Ian Johnson, managing director of Europe of Marqeta said: “Some 92 percent of people who had been defrauded had been able to get fraudulent transactions removed from their account.

"This means the banks are often carrying the financial burden of fraud. Preventing fraudulent transactions in real-time - before the money leaves the customer account - needs to be a priority.
“The best way to do this is through having cards that have the capacity to ‘think’ and use contextual data to make judgements on fraud during the transaction process, rather than after the fact. The only way to do this is through a modern payment platform.”

Javvad Malik, security awareness advocate at KnowBe4 said that as more people have been turning to online shopping during the pandemic, criminals have increased their activities.

Malik said: "It's therefore, essential people remain vigilant. This includes validating any offer that seems too good to be true, whether that be on unknown websites or through unsolicited emails. 
"Users should also be wary about where they sign onto accounts and provide passwords. They should navigate to websites directly and avoid clicking on links in emails to navigate to sites as they may take them to fraudulent sites designed to steal passwords or credit card details."

Martin Jartelius, CSO at Outpost24 said: “This is actually an old and extremely crude fraud. You put something up for sale, you make it sufficiently cheap to create an urgency to pay in advance to create a sense that otherwise this deal will be missed and then the item never arrives.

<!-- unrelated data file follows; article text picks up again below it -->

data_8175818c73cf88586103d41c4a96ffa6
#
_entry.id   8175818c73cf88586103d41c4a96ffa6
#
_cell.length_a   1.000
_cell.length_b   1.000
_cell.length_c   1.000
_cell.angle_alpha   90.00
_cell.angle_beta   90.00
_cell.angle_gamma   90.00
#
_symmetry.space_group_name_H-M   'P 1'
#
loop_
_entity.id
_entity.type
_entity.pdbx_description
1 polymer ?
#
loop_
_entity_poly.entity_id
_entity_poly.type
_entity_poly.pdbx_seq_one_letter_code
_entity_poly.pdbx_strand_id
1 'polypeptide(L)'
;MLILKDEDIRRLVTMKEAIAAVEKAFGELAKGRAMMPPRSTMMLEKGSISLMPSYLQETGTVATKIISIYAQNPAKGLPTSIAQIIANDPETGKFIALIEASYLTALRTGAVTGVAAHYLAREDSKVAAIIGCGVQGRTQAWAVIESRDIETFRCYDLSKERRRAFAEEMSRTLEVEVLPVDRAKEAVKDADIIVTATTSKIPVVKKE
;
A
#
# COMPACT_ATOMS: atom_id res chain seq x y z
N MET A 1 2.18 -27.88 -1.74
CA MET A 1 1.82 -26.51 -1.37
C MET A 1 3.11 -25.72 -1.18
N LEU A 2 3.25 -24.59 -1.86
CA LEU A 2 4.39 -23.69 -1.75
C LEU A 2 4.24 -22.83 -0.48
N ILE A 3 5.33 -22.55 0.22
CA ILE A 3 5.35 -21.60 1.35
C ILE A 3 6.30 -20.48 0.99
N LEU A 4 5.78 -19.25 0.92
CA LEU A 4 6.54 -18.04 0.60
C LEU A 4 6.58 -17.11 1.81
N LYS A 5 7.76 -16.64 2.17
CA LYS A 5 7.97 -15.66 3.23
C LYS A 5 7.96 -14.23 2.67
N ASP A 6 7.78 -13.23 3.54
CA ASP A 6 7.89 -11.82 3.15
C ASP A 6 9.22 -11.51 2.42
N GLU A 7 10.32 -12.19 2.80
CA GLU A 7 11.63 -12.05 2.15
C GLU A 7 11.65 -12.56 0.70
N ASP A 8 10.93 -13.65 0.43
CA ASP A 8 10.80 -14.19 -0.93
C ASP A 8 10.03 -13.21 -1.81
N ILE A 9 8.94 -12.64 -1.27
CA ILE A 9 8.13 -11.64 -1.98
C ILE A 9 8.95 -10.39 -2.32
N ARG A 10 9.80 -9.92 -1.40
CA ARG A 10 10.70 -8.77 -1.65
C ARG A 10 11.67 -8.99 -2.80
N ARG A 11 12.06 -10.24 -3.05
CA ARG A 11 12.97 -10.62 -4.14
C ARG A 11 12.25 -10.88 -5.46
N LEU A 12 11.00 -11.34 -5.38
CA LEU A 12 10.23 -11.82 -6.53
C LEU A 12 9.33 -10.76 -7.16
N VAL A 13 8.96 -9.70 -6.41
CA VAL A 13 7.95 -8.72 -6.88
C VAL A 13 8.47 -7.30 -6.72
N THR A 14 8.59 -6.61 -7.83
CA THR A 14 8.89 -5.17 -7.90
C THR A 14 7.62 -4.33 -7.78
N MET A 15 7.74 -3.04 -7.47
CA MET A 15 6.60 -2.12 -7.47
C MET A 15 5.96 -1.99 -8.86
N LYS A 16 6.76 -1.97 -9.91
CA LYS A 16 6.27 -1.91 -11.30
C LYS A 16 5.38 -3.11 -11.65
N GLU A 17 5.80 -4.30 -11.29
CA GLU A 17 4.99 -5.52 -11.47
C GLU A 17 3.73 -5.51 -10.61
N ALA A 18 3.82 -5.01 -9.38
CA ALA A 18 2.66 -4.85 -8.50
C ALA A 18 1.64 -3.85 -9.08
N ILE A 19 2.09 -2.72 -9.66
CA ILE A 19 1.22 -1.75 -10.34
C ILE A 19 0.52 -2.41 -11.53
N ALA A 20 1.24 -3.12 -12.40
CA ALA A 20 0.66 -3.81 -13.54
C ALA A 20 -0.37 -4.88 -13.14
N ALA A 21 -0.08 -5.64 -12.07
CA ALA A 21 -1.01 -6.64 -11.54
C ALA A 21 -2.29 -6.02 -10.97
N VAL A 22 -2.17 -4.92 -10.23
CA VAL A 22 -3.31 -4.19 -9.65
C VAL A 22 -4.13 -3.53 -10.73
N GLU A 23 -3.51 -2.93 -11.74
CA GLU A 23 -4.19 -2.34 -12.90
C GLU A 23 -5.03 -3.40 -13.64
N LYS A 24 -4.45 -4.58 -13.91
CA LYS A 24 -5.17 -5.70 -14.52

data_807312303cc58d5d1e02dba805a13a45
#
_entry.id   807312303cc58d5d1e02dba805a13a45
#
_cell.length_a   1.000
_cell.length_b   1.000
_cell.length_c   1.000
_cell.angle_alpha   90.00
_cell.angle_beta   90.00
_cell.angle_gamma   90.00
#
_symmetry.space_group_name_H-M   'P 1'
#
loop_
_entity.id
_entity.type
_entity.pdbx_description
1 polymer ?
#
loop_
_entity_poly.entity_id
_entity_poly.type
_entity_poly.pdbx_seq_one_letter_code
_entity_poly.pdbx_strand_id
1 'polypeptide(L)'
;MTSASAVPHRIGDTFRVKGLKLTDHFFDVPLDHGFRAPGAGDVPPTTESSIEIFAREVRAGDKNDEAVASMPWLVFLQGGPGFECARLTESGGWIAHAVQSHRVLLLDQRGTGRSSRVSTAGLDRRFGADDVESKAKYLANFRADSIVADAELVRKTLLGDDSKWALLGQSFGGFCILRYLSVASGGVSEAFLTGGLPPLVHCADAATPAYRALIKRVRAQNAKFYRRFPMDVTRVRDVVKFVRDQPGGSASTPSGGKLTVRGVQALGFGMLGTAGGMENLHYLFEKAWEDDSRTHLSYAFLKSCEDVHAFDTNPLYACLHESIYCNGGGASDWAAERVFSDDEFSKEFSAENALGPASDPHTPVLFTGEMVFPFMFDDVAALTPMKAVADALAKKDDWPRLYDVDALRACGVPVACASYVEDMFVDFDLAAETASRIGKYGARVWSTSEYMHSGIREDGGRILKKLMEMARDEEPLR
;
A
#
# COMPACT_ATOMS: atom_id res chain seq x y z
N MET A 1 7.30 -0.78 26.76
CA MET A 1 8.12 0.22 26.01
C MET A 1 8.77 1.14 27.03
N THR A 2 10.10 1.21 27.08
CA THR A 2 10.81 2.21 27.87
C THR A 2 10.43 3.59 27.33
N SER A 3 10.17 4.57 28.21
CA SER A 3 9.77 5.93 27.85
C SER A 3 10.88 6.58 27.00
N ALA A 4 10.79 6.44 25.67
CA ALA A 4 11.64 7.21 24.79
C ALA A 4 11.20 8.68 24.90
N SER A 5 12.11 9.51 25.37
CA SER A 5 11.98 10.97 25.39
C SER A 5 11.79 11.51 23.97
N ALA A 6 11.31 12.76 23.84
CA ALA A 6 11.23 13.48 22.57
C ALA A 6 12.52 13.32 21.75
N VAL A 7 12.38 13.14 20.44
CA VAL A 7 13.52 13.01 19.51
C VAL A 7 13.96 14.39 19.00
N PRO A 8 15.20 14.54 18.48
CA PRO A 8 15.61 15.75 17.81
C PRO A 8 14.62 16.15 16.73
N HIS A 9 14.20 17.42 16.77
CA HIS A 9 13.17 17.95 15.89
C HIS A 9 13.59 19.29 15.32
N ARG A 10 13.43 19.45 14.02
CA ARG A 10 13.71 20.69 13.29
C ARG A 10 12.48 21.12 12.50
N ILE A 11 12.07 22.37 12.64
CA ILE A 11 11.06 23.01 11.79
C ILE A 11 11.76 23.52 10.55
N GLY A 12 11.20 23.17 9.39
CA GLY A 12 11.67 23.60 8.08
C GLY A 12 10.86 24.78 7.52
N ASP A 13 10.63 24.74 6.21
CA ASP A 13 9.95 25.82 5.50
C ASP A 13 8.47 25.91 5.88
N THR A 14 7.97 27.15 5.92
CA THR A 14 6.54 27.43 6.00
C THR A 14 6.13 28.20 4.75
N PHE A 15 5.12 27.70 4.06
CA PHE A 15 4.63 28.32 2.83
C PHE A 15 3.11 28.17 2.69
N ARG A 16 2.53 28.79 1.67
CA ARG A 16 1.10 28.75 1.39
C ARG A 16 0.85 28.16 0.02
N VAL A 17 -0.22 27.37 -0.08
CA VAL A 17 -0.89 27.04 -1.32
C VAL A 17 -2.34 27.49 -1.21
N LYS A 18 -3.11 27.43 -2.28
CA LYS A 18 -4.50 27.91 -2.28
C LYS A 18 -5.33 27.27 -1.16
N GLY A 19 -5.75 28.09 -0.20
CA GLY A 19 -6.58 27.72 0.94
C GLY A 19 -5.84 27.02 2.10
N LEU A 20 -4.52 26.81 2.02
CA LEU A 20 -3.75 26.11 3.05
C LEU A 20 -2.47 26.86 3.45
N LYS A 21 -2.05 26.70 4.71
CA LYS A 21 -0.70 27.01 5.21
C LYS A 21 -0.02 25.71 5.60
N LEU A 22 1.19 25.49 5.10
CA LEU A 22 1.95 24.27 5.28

"The advice, such as using credit cards for payment, is viable for purchases from stores accepting credit cards, but does not work for the individual to individual purchases. Between persons, using escrow solutions such as online payment services that hold money until you confirm receiving the goods is an option if you cannot meet up in person."

Jartelius added that a simple piece of advice that saves a vast amount of those frauds is to require an image of the goods. "Then you use Google image search," he said. "If you find the image, and it’s the exact image you received that is claimed to be the goods, do not complete the transaction."

Paul Norris, senior systems Engineer for EMEA at Tripwire said: "The lockdown was an opportune time for cyber attackers to target vulnerable shoppers with almost everyone restricted to shopping online."

Find this article useful?

Get more great articles like this in your inbox every lunchtime

Video and interviews